Author Topic: Arduino programming  (Read 5731 times)

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Offline LianaTopic starter

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Arduino programming
« on: June 13, 2007, 05:10:48 PM »
I will be using an IR sensor and am told that the readings naturally come back in polar coordinates.  I would like to be able to change these polar coordinates into cartesian coordinates.  Does anyone know how I would write this using the Arduino software?  (The Arduino language is based on C/C++)

http://www.arduino.cc/

Offline rgcustodio

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Re: Arduino programming
« Reply #1 on: June 13, 2007, 06:12:57 PM »
Conversion is easy, see here:
http://www.mathsisfun.com/polar-cartesian-coordinates.html

Converting the mathematical terms to C is also easy because the math functins (sine, cosine, atan) are available in avr-libc. Its almost a direct replacement for the terms and functions.

Do note however that linking with the math library would probably bloat your code, to a point where it won't fit in the AVR's flash. Don't expect it to be fast either. If these becomes a problem you can implement a LUT for approximating the trigonometric values:
http://www.societyofrobots.com/programming_trigtable.shtml
« Last Edit: June 13, 2007, 06:23:01 PM by rgcustodio »
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Offline Admin

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Re: Arduino programming
« Reply #2 on: June 15, 2007, 08:53:51 AM »
Liana, that trig lookup code I wrote has up to a 10 degree error in it (acceptable but could be better).

I should be writing up a better one soon for AVR so I can do highly accurate super fast positioning for the robot arm on my newest robot.

Ill post the trig code when its done.

Offline LianaTopic starter

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Re: Arduino programming
« Reply #3 on: June 18, 2007, 11:58:18 AM »
Thanks to both of you.  Do you know when you'll be posting the new trig code?

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Re: Arduino programming
« Reply #4 on: June 18, 2007, 07:17:35 PM »
hmmm it may be awhile before I get my robot working enough that I can verify my code, but Im fairly sure I didnt make any mistakes. I listed it below if you are willing to beta test it.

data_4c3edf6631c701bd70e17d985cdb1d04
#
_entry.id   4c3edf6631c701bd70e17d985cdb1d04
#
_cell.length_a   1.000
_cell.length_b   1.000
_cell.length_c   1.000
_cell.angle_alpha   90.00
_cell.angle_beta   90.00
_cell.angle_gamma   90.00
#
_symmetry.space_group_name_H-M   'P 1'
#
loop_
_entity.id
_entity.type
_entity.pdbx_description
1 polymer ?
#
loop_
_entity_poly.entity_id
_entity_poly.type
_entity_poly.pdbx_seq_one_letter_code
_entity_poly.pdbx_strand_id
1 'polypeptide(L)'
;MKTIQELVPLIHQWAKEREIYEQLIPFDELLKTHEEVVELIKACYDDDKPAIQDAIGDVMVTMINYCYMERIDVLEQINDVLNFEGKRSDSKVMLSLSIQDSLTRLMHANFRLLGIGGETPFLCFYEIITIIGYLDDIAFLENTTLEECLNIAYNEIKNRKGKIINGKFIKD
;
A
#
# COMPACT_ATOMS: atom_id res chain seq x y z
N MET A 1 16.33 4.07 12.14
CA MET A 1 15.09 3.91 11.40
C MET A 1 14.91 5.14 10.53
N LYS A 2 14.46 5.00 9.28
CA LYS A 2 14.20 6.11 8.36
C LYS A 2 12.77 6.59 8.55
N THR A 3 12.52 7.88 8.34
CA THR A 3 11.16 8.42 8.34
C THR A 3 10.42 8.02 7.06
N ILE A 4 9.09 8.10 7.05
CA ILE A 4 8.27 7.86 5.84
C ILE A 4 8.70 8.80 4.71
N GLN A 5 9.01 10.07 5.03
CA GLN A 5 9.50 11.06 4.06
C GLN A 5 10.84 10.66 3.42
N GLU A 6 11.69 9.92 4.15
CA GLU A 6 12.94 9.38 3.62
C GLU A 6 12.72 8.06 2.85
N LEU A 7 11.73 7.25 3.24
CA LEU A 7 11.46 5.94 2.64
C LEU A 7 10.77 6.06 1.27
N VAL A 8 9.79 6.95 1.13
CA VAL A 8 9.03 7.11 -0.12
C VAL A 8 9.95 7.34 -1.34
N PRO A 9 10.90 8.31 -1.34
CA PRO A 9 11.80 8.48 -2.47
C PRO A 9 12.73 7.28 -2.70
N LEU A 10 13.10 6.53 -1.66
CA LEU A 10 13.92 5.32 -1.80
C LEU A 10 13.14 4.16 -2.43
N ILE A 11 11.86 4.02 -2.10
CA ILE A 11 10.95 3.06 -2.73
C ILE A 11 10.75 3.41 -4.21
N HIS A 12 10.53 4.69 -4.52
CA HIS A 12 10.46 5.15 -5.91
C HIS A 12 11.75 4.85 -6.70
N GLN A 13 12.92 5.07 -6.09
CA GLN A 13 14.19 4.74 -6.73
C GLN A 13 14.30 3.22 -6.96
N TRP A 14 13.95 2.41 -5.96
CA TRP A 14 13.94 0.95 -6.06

To use it, just call cos_SoR(20) or sin_SoR(172) and it will return the answer multiplied by 100 (to avoid floating point math).

For example, if you wanted cos_SoR(20), it will return 94 (its really .94)

You can also do tan_SoR(degrees) which will give an answer multiplied by 10.

Let me know how it goes.


Code: [Select]
//***********TRIG LOOKUP TABLES**********
//returns a trig sin or cos calculation value multiplied by 100 (to avoid floating point math)
//returns a trig tan calculation value multiplied by 10 (to avoid floating point math)
//only allows for angles between 0 and 360 degrees

//multiplied by 100 so no floating point math
signed int angtable[73]={100,100,98,97,94,91,87,82,77,71,64,57,50,42,34,26,17,9,0,-9,-17,-26,-34,-42,-50,-57,-64,-71,-77,-82,-87,-91,-94,-97,-98,-100,
-100,-100,-98,-97,-94,-91,-87,-82,-77,-71,-64,-57,-50,-42,-34,-26,-17,-9,0,9,17,26,34,42,50,57,64,71,77,82,87,91,94,97,98,100,100};

signed int cos_SoR(long signed int degrees)//returns cos*100
{
if (degrees >= 0)//positive angles
return angtable[degrees/5];
else
return -angtable[72-(-degrees)/5];
}

signed int sin_SoR(long signed int degrees)//returns sin*100
{
degrees=degrees - 90;//phase shift 90 degrees

if (degrees >= 0)//positive angles
return angtable[degrees/5];
else
return -angtable[72-(-degrees)/5];
}

signed int tan_SoR(long signed int degrees)//returns tan * 10
{
//tan(x) = sin(x)/cos(x)
if (degrees == 90 || degrees == -90 || degrees == 270 || degrees == -270)//blows up
return 0;//what else should I return?!?!?
return sin_SoR(degrees)/cos_SoR(degrees)*10;
}

//***************************************

 


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